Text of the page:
Regardless of the referendum's outcome Åland's Autonomy Policy Committee has been pressuring the government in Helsinki to enable necessary legislation for Åland to a take part in the European elections in 2019.
"Indeed, we have already discussed this with the local government. We have decided to immediately challenge Finland's central government if Brexit becomes a fact," local council Katrin Sjögren told newspaper Hufvudstadsbladet.
The Åland Islands are an autonomous and demilitarized region of Finland, lying at the entrance to the Gulf of Bothnia in the Baltic Sea. The archipelago of roughly 30,000 is Finland's only region to have Swedish as the only official language.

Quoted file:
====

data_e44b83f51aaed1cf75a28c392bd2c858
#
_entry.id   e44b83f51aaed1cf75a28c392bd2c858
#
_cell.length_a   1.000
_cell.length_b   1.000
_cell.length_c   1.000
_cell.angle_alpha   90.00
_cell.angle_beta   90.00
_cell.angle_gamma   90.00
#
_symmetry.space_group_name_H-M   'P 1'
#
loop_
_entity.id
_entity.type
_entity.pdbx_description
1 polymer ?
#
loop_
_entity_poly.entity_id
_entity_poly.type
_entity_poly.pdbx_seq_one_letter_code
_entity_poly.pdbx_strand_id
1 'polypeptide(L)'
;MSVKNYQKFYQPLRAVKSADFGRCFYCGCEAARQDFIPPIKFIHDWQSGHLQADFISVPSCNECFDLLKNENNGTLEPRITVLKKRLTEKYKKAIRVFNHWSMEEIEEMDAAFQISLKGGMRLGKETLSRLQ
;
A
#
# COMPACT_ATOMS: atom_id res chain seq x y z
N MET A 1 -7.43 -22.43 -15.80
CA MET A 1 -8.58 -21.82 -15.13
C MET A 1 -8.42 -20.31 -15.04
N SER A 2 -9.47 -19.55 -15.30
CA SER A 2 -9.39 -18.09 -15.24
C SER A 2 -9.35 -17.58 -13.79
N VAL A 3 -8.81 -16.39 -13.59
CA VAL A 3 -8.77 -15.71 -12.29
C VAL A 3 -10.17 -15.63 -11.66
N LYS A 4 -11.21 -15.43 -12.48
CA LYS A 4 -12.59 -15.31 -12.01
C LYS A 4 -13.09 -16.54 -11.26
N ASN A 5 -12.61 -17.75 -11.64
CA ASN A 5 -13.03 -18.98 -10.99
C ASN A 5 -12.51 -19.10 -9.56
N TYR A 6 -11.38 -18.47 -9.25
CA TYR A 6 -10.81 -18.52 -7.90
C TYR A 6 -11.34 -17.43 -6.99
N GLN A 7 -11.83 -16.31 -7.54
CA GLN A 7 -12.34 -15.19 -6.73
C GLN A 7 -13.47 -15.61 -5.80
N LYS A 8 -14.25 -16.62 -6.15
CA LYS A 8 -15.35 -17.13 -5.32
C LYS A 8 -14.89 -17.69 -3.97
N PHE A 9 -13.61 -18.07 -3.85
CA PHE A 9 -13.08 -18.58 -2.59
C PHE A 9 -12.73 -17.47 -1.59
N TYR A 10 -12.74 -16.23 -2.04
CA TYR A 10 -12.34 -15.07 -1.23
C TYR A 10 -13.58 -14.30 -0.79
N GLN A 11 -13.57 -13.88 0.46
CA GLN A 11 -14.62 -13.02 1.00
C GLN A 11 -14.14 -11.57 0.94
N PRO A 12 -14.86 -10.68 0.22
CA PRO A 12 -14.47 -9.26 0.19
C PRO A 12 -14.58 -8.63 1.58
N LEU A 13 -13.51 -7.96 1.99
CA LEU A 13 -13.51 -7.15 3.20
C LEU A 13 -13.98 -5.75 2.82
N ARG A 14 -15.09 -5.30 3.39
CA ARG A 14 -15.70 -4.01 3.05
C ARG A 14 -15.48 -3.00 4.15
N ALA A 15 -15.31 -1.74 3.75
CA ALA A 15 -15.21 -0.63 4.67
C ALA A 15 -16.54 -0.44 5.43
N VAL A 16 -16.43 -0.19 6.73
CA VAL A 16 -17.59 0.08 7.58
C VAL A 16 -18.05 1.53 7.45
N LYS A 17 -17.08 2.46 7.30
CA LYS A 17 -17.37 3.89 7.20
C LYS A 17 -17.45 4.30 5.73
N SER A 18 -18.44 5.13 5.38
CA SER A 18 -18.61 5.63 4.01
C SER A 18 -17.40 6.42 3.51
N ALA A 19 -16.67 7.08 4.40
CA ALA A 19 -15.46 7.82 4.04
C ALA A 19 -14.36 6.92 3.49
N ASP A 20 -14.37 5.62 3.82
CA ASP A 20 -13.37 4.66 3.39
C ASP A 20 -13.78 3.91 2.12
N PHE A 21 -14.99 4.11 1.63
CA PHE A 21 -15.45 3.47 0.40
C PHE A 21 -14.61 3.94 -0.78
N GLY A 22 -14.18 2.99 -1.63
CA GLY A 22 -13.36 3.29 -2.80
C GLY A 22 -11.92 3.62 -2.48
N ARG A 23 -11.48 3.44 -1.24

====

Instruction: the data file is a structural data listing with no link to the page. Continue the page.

This unparalleled level of autonomy was obtained after Finland declared its independence in 1917. At the time, the Swedish-speaking islanders voted overwhelmingly to leave and join Sweden. Finland refused to give up sovereignty, and the League of Nations allowed Helsinki to keep the islands as long as they were granted significant rights and protections.
The subsequent compromise has lasted for almost a century. Some islanders have nevertheless been complaining about the increased pressure from Helsinki. Correspondingly, the newly-founded and independence-seeking party Future of Åland, which advocates a sovereign microstate, has been gaining momentum in the local elections.